A gauchely translated English title does little justice to the refined sensuality and sly strangeness of “Flapping in the Middle of Nowhere,” an immediately distinctive feature-length debut for Vietnamese femme helmer Diep Hoang Nguyen. Though it’s steeped in a rich, particular cultural and spiritual milieu, there’s a universal feminist resonance to this story of a pregnant teen whose plans for an abortion are repeatedly obstructed by financial and romantic complications. Formally daring, politically probing and several tropical fever dreams removed from “Juno,” Diep’s unique take on a girl-in-trouble narrative made a strong critical impression at Venice and should continue to spread its wings on the international festival circuit. That mealy mouthful of a title, however, may be an apt description of its commercial prospects.

Leading Vietnamese auteur Tran Anh Hung is credited as a “special consultant” on “Flapping in the Middle of Nowhere,” and it’s not hard to imagine his own 1993 debut, “The Scent of Green Papaya,” as a formative influence on Diep. Her film is a comparably delicate examination of class and carnal coming-of-age, though its more bristly eroticism, lashed with sour humor, clearly points to the passing of a generation — while Diep, in turn, is preoccupied with the heightened, liberated sexual awareness of her country’s youth. Yet it’s a freedom that clashes harshly with the economic strictures curtailing the options and ambitions of 17-year-old protagonist Huyen (Thuy Anh Nguyen) and her contemporaries; the titular metaphor likens them to birds caught in mid-air.

Huyen has at least flown some distance, having left her rural village to pursue a college education in the Vietnamese capital of Hanoi. That her roommate Linh (Thanh Duy Pham Tran, resembling a spiky blend of ladyboy and Miley Cyrus) is a transgender hustler already points to the expansion of her sensibilities. Her own lovelife is less adventurous: Her deadbeat b.f., Tung (Hoang Ha), is a low-earning, debt-riddled municipal worker and amateur cockfighter who is less than delighted when Huyen announces that she’s pregnant with his child. They agree to pool their resources for an abortion, though shortly before the date of the operation, he takes off with the necessary funds. Desperate for cash, Huyen follows Linh into escort work and strikes up a tenderly obsessive bond with wealthy, pregnancy-fixated client Hoang (Bao Son Tran).

As their relationship develops, Huyen feels increasingly conflicted about her planned course of action, yet Diep’s script has little interest in schematic moral debate. Rather, it’s the young woman’s relationship to her own changing body and burgeoning sexual independence that galvanizes this somewhat oblique personal narrative. The right to her own life, with or without a child, is the assertion that spurs Huyen’s intimate odyssey, though there’s little fist-pumping going on here: Diep has crafted a simmering study of a Vietnam still stifled and even silenced by conservative imbalances in class, culture and gender. (Unsurprisingly, the pic was largely Euro-funded.) Performances are effective across the board, with Thuy deftly finding the necessary balance of vulnerability and inscrutability in a character that could easily be played with too much guile, or too little.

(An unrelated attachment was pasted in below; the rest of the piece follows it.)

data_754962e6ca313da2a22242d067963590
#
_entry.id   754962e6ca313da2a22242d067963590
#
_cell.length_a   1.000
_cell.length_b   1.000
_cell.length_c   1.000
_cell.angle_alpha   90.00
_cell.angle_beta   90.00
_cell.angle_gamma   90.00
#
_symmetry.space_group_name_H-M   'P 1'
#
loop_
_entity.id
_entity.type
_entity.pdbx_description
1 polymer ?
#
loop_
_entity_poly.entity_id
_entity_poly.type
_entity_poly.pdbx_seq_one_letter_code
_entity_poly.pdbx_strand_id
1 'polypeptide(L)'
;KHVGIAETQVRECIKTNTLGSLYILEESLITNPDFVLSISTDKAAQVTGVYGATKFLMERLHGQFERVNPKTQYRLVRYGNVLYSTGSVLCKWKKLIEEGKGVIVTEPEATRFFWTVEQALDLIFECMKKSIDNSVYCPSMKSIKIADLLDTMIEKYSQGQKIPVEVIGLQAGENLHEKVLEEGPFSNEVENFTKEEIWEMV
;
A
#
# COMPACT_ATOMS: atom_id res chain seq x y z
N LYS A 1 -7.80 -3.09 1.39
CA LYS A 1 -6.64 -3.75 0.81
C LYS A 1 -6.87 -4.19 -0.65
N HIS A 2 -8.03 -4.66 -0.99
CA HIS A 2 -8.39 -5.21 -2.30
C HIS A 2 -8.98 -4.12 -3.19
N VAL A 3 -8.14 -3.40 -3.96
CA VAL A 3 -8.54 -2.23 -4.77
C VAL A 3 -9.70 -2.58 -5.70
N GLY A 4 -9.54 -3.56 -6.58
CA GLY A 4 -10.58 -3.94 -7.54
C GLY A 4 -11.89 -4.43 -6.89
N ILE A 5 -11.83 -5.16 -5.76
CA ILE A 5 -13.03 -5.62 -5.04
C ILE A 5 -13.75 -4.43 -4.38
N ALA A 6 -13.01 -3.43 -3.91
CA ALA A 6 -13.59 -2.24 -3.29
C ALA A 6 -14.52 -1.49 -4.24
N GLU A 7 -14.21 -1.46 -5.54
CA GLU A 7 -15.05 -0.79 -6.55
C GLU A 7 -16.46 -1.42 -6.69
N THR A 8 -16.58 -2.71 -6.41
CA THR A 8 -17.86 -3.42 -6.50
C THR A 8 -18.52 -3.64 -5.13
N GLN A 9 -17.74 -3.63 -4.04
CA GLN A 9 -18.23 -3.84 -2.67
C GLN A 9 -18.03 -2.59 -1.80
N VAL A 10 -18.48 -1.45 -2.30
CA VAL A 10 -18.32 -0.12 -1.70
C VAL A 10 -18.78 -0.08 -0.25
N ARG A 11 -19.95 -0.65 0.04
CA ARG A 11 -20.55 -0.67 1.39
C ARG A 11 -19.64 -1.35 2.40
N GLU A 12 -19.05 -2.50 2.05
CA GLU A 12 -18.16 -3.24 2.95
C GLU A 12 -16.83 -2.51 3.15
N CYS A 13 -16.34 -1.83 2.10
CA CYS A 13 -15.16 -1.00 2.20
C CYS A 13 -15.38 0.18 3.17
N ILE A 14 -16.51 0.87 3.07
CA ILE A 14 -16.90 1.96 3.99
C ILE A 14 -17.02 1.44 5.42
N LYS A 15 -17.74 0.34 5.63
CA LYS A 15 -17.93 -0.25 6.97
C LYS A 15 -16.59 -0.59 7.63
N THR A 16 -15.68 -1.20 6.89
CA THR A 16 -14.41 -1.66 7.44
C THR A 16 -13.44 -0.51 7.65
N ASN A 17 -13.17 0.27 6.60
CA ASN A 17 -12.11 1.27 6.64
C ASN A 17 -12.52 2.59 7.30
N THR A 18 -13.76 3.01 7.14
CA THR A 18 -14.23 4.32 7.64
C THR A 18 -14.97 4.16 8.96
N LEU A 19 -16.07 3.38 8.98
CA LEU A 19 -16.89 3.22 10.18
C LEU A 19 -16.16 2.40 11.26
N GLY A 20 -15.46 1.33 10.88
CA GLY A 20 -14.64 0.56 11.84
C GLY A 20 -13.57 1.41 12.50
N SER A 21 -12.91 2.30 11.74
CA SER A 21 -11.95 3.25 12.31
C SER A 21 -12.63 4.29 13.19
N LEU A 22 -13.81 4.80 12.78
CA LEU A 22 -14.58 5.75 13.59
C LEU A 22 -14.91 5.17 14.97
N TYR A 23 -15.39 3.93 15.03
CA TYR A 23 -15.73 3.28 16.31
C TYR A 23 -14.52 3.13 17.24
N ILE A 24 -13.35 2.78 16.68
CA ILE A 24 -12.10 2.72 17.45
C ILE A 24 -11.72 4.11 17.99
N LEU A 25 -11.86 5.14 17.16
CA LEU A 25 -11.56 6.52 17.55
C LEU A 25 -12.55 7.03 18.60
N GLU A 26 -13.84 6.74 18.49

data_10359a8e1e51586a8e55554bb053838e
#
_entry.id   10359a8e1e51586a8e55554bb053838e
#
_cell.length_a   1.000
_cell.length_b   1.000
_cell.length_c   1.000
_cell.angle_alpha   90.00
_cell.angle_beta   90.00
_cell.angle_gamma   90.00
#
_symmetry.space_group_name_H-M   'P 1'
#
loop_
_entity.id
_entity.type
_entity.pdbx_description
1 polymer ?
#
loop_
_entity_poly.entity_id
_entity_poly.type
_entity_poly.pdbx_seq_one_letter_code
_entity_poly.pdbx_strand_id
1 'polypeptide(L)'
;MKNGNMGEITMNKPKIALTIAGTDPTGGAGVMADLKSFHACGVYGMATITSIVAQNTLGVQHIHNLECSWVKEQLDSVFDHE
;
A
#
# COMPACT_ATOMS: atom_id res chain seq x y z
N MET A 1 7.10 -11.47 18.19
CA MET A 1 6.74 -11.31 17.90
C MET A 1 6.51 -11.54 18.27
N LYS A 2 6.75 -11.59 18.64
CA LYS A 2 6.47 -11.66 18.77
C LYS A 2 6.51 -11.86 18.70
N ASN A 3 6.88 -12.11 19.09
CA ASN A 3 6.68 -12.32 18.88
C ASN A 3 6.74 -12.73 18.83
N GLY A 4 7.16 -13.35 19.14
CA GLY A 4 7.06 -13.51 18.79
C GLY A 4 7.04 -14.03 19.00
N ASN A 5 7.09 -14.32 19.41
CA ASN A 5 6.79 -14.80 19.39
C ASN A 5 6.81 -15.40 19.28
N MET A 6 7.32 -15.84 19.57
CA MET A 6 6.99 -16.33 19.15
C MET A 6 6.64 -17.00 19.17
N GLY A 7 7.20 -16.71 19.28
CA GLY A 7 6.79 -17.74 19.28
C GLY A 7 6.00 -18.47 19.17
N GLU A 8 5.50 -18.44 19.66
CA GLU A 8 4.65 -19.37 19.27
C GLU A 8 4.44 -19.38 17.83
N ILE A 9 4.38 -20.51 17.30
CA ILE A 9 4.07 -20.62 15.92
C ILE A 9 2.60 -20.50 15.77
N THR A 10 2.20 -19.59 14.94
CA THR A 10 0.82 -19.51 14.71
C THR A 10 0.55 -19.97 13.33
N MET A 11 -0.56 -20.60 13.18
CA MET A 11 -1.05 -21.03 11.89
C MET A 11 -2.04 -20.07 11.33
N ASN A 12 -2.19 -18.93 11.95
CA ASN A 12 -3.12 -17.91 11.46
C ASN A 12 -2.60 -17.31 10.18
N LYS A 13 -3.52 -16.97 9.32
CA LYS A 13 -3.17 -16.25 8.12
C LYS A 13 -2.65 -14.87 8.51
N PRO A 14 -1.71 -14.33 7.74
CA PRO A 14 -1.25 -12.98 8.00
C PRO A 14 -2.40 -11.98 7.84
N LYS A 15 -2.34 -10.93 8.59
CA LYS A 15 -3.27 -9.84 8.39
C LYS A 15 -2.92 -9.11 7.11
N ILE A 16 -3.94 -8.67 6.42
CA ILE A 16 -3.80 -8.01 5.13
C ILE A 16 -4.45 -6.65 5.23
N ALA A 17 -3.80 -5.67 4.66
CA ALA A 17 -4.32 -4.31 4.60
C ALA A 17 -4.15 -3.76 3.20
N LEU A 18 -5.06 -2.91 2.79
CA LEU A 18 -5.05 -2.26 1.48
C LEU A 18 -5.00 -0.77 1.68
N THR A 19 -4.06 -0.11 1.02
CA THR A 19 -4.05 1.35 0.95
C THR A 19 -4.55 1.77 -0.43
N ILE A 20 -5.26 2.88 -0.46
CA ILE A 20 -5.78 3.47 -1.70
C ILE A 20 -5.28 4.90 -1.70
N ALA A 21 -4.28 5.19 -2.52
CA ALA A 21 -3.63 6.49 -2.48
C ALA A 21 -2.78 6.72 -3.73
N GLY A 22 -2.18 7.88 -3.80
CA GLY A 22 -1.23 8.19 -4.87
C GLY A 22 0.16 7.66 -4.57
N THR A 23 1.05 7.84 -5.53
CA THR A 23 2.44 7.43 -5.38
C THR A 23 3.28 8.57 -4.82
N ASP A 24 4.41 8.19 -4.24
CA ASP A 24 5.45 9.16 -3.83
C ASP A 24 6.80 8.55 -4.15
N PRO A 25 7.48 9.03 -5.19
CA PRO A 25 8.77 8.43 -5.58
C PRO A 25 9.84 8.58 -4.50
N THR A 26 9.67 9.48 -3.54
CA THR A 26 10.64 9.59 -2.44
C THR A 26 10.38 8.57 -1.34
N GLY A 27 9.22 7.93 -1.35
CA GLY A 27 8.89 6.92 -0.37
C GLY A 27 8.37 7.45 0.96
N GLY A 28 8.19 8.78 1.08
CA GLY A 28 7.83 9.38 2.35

If Diep’s pacing slackens a little in a teasingly inconclusive final third, her grasp on the film’s alluringly opiate tone and varied aesthetic textures is impressively maintained to the end. Quang Minh Pham’s woozy lensing, with its deep blotches of shadow and seemingly water-soaked palette, is an invaluable ally in this regard, as is Pham Quang Vinh and Nam Dam Nguyen’s inventive production design.Remarkably resourceful location work is employed to underline the urban decay gnawing at the film’s chosen slice of Hanoi society from the outside in, but this is no stripped-down exercise in social realism. Huyen’s inner life is realized by way of startling abstract imagery that ranges from romantic mysticism to outright body horror: A dream sequence in which a deluge of slugs is expelled from her vagina might make David Cronenberg himself proudly queasy.

Film Review: ‘Flapping in the Middle of Nowhere’

Reviewed at Venice Film Festival (Critics' Week), Sept. 2, 2014. (Also in Toronto Film Festival — Discovery; Busan Film Festival — A Window on Asian Cinema.) Running time: <strong>103 MIN. </strong>(Original title: "Dap canh giua khong trung")

  • Production: (Vietnam-France-Germany-Norway) A VBlock Media, Cine-Sud Promotion, Film Farms, Filmallee production. (International sales: Premium Films, Paris.) Produced by Diep Hoang Nguyen, Thierry Lenouvel, Alan R. Milligan, David Lindner.
  • Crew: Directed, written by Diep Hoang Nguyen. Camera (color, widescreen), Quang Minh Pham; editor, Jacques Comets, Gustavo Vasco; music, Pierre Aviat; production designers, Pham Quang Vinh, Nam Dam Nguyen; costume designer, Diem Hong Nguyen; sound, Hoang Thu Thuy, Van Chung Nguyen, Hoang Anh, Nicolas D’halluin; re-recording mixer, Jean-Guy Veran; line producer, Thi Bich Thuy Nguyen; assistant directors, Do Nhu Trang, Le Lam Vien.
  • With: Thuy Anh Nguyen, Bao Son Tran, Hoang Ha, Thanh Duy Pham Tran. (Vietnamese dialogue)